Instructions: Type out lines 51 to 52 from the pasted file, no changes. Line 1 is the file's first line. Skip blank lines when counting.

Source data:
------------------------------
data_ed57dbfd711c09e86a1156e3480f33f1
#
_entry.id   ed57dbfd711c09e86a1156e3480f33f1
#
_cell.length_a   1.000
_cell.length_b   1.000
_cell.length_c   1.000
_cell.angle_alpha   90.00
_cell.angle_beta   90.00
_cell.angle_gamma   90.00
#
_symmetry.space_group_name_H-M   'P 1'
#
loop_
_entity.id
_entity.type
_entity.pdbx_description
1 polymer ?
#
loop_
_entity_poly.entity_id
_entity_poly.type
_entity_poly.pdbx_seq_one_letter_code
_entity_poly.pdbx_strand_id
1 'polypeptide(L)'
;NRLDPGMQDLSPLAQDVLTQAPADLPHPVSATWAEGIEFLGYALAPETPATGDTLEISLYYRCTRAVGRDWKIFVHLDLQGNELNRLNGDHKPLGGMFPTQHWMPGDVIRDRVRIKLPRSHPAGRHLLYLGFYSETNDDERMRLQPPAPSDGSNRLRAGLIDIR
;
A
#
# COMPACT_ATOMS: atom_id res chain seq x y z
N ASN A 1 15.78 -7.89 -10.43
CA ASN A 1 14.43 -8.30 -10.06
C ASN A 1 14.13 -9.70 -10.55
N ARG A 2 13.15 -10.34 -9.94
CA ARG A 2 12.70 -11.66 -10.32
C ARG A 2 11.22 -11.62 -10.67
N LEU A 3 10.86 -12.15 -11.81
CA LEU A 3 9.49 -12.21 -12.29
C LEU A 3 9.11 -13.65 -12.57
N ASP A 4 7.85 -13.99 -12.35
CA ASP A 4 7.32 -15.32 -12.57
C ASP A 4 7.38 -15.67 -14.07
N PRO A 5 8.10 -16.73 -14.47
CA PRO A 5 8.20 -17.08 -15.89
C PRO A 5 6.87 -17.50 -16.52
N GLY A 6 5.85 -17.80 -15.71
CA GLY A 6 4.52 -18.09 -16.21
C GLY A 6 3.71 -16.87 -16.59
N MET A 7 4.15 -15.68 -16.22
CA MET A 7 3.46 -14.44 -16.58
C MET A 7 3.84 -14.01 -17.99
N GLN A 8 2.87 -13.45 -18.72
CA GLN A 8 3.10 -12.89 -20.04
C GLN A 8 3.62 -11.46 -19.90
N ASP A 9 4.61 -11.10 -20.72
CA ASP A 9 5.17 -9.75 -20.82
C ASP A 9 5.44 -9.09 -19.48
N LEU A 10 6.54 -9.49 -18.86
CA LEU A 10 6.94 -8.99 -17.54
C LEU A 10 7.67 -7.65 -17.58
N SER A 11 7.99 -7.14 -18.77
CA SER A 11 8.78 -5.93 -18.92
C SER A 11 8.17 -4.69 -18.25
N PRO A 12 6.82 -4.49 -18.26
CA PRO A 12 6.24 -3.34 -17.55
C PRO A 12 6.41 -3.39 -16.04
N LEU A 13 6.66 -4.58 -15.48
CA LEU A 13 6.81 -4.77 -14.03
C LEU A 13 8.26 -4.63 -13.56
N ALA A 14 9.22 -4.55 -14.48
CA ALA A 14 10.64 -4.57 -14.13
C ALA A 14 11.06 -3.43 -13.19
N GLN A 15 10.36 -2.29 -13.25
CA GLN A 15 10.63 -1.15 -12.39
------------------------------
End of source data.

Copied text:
C MET A 7 3.84 -14.01 -17.99
N GLN A 8 2.87 -13.45 -18.72